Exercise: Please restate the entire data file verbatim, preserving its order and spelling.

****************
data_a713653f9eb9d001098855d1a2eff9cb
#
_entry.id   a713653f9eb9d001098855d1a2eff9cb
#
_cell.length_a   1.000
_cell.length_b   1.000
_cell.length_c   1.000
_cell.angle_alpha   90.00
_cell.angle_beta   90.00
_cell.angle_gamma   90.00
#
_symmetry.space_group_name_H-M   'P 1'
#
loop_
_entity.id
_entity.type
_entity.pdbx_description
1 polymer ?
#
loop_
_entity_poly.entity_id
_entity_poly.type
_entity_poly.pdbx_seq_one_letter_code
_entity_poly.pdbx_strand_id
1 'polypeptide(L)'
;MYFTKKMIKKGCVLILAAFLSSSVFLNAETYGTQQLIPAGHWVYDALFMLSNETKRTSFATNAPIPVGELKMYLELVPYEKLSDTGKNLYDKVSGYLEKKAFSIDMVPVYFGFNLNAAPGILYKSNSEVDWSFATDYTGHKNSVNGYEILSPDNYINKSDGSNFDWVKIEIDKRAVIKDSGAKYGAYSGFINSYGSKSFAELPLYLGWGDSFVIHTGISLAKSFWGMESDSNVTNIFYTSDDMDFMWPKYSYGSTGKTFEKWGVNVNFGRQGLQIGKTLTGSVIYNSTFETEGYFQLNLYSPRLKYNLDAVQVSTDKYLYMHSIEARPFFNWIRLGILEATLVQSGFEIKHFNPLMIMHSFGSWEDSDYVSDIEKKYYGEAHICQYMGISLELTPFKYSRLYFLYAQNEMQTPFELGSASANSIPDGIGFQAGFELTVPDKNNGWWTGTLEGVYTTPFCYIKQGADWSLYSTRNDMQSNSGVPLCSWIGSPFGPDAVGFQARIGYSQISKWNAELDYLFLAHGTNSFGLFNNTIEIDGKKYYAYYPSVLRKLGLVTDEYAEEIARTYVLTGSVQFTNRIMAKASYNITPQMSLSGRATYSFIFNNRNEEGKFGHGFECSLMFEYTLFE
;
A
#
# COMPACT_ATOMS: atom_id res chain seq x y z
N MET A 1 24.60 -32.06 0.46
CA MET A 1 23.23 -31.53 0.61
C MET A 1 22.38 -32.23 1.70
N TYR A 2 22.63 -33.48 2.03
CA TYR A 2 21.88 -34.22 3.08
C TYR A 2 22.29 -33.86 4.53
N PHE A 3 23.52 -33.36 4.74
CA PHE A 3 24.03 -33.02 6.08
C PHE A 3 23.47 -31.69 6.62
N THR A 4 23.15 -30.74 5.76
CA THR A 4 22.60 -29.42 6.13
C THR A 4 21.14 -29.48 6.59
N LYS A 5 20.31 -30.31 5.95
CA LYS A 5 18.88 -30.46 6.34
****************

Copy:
data_a713653f9eb9d001098855d1a2eff9cb
#
_entry.id   a713653f9eb9d001098855d1a2eff9cb
#
_cell.length_a   1.000
_cell.length_b   1.000
_cell.length_c   1.000
_cell.angle_alpha   90.00
_cell.angle_beta   90.00
_cell.angle_gamma   90.00
#
_symmetry.space_group_name_H-M   'P 1'
#
loop_
_entity.id
_entity.type
_entity.pdbx_description
1 polymer ?
#
loop_
_entity_poly.entity_id
_entity_poly.type
_entity_poly.pdbx_seq_one_letter_code
_entity_poly.pdbx_strand_id
1 'polypeptide(L)'
;MYFTKKMIKKGCVLILAAFLSSSVFLNAETYGTQQLIPAGHWVYDALFMLSNETKRTSFATNAPIPVGELKMYLELVPYEKLSDTGKNLYDKVSGYLEKKAFSIDMVPVYFGFNLNAAPGILYKSNSEVDWSFATDYTGHKNSVNGYEILSPDNYINKSDGSNFDWVKIEIDKRAVIKDSGAKYGAYSGFINSYGSKSFAELPLYLGWGDSFVIHTGISLAKSFWGMESDSNVTNIFYTSDDMDFMWPKYSYGSTGKTFEKWGVNVNFGRQGLQIGKTLTGSVIYNSTFETEGYFQLNLYSPRLKYNLDAVQVSTDKYLYMHSIEARPFFNWIRLGILEATLVQSGFEIKHFNPLMIMHSFGSWEDSDYVSDIEKKYYGEAHICQYMGISLELTPFKYSRLYFLYAQNEMQTPFELGSASANSIPDGIGFQAGFELTVPDKNNGWWTGTLEGVYTTPFCYIKQGADWSLYSTRNDMQSNSGVPLCSWIGSPFGPDAVGFQARIGYSQISKWNAELDYLFLAHGTNSFGLFNNTIEIDGKKYYAYYPSVLRKLGLVTDEYAEEIARTYVLTGSVQFTNRIMAKASYNITPQMSLSGRATYSFIFNNRNEEGKFGHGFECSLMFEYTLFE
;
A
#
# COMPACT_ATOMS: atom_id res chain seq x y z
N MET A 1 24.60 -32.06 0.46
CA MET A 1 23.23 -31.53 0.61
C MET A 1 22.38 -32.23 1.70
N TYR A 2 22.63 -33.48 2.03
CA TYR A 2 21.88 -34.22 3.08
C TYR A 2 22.29 -33.86 4.53
N PHE A 3 23.52 -33.36 4.74
CA PHE A 3 24.03 -33.02 6.08
C PHE A 3 23.47 -31.69 6.62
N THR A 4 23.15 -30.74 5.76
CA THR A 4 22.60 -29.42 6.13
C THR A 4 21.14 -29.48 6.59
N LYS A 5 20.31 -30.31 5.95
CA LYS A 5 18.88 -30.46 6.34